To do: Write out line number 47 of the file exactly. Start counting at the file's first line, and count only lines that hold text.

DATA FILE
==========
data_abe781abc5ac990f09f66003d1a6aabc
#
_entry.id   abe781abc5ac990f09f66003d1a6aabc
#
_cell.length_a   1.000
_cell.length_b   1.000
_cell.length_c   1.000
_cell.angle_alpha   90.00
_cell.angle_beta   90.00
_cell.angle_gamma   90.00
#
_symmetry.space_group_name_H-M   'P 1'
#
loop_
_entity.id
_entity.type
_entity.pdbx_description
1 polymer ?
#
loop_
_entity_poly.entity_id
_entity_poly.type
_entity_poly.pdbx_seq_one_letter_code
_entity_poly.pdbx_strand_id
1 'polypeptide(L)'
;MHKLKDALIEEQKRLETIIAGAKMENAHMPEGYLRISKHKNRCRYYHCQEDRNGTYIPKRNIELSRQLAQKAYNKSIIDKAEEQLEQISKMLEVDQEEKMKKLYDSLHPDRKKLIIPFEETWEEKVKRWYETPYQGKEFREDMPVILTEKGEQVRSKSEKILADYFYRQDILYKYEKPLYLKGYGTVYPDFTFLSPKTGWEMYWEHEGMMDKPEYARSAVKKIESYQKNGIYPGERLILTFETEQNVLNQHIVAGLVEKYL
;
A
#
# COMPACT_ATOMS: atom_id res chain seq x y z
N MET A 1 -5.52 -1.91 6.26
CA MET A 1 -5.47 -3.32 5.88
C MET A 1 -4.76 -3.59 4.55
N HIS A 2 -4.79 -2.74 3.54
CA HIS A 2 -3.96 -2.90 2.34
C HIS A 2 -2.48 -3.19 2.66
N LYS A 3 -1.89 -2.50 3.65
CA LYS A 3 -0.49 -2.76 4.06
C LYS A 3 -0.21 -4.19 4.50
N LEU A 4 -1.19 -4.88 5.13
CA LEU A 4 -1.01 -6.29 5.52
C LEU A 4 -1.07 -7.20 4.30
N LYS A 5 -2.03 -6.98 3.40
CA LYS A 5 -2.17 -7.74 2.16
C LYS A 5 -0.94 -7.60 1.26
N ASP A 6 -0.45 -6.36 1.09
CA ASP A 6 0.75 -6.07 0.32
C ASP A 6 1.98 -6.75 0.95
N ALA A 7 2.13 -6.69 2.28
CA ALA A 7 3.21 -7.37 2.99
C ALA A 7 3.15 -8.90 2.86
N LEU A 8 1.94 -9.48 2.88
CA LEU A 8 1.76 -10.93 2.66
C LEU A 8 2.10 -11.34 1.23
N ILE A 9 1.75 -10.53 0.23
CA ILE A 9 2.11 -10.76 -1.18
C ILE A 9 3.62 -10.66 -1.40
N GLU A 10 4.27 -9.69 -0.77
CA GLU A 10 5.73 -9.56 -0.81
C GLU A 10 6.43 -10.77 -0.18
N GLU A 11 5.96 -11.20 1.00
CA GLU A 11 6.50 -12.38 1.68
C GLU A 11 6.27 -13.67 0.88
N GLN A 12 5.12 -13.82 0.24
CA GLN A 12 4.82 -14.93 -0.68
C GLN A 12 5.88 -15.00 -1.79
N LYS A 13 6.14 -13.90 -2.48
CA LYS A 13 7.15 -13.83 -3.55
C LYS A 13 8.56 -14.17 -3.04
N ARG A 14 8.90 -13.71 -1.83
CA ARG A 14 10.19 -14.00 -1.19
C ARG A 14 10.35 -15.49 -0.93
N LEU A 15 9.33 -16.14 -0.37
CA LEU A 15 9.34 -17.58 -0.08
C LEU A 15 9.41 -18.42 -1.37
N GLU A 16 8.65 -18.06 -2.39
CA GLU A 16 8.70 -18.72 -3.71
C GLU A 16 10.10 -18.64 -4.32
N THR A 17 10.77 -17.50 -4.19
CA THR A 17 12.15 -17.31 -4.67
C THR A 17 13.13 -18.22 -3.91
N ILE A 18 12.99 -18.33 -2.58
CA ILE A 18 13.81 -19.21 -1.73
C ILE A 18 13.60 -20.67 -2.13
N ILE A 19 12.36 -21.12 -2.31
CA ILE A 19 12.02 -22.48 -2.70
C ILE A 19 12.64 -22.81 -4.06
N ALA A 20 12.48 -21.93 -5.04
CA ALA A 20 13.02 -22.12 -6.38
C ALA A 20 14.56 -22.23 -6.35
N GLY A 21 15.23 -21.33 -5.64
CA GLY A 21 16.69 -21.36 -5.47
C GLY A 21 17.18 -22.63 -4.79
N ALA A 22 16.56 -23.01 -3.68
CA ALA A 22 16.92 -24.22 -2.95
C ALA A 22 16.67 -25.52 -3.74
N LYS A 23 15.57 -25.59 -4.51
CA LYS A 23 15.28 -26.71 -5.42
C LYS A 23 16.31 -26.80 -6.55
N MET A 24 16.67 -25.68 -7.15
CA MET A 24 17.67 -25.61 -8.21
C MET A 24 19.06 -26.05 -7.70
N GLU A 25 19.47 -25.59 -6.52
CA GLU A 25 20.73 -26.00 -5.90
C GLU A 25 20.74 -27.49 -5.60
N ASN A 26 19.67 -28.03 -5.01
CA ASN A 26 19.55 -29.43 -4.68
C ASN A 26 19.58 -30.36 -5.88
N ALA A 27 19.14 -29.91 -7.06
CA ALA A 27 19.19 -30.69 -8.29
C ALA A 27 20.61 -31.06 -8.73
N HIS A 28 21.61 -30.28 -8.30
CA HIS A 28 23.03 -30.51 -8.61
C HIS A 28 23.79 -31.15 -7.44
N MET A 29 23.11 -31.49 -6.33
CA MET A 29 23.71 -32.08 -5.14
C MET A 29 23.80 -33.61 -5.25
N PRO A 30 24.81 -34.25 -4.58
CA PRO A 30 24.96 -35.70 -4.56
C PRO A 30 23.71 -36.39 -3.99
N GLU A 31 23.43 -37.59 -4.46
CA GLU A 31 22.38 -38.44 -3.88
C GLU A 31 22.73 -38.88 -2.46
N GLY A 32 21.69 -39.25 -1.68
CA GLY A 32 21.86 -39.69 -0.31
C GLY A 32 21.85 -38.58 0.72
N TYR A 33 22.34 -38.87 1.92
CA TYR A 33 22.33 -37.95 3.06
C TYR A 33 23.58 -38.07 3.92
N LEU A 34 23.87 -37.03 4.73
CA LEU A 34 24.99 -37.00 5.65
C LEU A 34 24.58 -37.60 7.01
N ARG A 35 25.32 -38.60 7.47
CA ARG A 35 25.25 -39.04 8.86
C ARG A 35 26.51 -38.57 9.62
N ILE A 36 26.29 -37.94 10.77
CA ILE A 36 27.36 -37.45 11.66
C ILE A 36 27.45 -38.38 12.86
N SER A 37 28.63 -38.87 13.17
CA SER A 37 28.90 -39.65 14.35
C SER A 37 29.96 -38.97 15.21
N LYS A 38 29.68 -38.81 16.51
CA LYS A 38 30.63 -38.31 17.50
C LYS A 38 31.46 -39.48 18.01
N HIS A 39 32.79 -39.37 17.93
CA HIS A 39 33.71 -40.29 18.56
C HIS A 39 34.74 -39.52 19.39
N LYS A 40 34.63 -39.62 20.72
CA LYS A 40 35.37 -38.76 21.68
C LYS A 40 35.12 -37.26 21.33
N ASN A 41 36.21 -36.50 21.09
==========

CA ASP A 6 0.75 -6.07 0.32